The snaffle bit is virtually universal because of the simplicity of its signal to the horse. Regardless of riding discipline or sport choice, the snaffle bit is either the initial use bit or in some cases almost the exclusive bit of a horse’s career. Most trainers will confirm that this is a bit of choice for starting a young horse and maintaining the older performance horse.

The Leverage Bit
A leverage bit is any bit with a shank regardless of mouth piece. Now we have a whole new situation of physicality for the horse. The major pressure points expand from the lips, tongue and bars. Pressure points now include the chin groove, the poll and the palate. Analysis of the action of any leverage bit requires some thought because of the number of areas affected. I tend to classify leverage bits as transition bits or finish bridle bits. This distinction accounts for the transition from snaffle bit to leverage. By classification some bits provide a smoother transition for the horse. The required responses from the horse are the same but the signal from the bit is now totally different.

 How does the leverage bit work?

- The anatomy of the leverage bit.

- Discussion of the leverage ratio and pressure point evaluation.

- Transition bits and finish bits.

- Fitting the bit.

- Curb straps fit, material and adjustment.

- Identification of bits and classifications or families of bits.

- Shank style effects on function.

 Hackamores, bitless bridles, sidepulls

- Discussion of some of the reasons to use alternate types of headgear.

- How do they work – pressure points and fitting.

Conclusion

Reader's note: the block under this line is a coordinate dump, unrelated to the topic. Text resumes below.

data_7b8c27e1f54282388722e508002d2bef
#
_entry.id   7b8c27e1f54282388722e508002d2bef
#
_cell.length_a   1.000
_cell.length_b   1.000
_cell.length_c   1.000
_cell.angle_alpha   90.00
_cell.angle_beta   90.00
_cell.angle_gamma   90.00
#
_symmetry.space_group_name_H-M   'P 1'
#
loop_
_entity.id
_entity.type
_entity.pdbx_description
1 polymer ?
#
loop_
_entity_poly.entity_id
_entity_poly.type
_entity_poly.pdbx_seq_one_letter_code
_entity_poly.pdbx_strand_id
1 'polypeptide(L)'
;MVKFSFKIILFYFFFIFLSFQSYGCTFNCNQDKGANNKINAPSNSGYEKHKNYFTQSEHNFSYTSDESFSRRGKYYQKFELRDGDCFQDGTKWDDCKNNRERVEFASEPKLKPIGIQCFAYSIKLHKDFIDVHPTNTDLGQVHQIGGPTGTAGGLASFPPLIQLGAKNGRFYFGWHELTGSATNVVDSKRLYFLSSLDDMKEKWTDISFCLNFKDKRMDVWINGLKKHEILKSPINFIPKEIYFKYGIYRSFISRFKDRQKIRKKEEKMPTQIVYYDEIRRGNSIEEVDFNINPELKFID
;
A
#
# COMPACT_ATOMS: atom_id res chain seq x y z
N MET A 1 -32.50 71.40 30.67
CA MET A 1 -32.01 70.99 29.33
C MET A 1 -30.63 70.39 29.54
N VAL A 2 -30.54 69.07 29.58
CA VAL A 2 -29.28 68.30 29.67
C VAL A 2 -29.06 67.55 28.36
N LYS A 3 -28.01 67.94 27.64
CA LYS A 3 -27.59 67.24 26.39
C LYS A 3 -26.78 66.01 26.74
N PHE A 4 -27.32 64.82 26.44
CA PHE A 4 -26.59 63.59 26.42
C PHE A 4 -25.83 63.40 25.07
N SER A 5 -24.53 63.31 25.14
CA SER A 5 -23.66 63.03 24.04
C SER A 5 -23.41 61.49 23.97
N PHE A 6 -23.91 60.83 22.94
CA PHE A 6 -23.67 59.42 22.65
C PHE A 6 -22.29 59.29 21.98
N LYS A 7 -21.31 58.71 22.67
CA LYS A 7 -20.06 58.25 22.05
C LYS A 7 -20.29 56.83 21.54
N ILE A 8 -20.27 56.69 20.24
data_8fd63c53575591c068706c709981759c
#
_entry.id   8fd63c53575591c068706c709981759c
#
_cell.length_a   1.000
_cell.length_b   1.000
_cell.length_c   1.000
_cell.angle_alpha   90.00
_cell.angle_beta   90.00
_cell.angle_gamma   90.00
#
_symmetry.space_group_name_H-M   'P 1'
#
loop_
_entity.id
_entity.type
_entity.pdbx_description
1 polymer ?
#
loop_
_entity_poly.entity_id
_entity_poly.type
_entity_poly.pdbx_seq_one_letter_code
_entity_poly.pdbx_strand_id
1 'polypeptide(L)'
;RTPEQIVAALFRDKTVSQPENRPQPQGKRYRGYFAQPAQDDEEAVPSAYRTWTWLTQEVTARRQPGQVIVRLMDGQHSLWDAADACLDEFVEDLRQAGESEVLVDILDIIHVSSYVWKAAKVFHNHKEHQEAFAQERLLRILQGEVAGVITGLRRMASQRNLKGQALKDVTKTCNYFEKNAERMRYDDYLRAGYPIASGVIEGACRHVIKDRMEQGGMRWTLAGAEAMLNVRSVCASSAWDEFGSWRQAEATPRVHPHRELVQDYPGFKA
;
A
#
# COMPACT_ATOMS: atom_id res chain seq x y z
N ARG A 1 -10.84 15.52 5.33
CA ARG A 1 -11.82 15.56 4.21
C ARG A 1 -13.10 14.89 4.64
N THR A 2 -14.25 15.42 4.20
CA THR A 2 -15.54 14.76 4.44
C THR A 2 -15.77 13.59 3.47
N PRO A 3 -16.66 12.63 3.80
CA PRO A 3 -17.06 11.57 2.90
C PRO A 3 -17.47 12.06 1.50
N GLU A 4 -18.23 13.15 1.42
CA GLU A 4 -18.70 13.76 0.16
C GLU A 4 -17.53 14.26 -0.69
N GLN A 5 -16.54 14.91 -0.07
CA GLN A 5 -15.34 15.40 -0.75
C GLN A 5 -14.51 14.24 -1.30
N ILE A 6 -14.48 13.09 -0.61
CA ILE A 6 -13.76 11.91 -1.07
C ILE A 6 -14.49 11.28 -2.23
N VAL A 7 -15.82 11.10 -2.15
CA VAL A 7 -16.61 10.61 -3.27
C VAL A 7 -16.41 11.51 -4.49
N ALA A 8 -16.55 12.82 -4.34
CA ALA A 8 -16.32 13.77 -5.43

The choice and use of bridle bits is a formidable task. Through a logical approach and awareness of the horse’s response, we can do a better job of communicating with our horses. The fundamentals of horsemanship should always trump an intriguing new innovation (gimmick). A bridle bit cannot overcome horse behavior problems. If your knowledge and experience has resulted in a stalemate with advancing your horse you need professional training assistance – not a different bridle. Health care for the horse is paramount especially in the dental area. Teeth problems are very often part of undesirable behavior problems.

Horsemen are continually in quest of more knowledge of horse behaviour. Horsemen are continually questioning how to communicate with the horse in a seamless manner. Equipment and its proper use is one of the major bridges in the efforts to become a better horseman. By your attendance at the HBOC you have indicated that you want to become a better horseman by gaining knowledge. I applaud that because that is my journey as well. Good luck and happy trails.

2018

Upcoming Events

 Upcoming Events
Spruce Meadows 'National'

June 6-10, 2018

 

 

 

 

Industry Directory

HIAA E-News

Please Click Here to view our Industry Directory with links to equine sport groups, breed groups, facilities, calendars and publications in Alberta.

Contact

Contact Us
Office Address:

97 East Lake Ramp NE
Airdrie, AB
T4A 0C3
Phone: 403-420-5949
Fax: 403-948-2069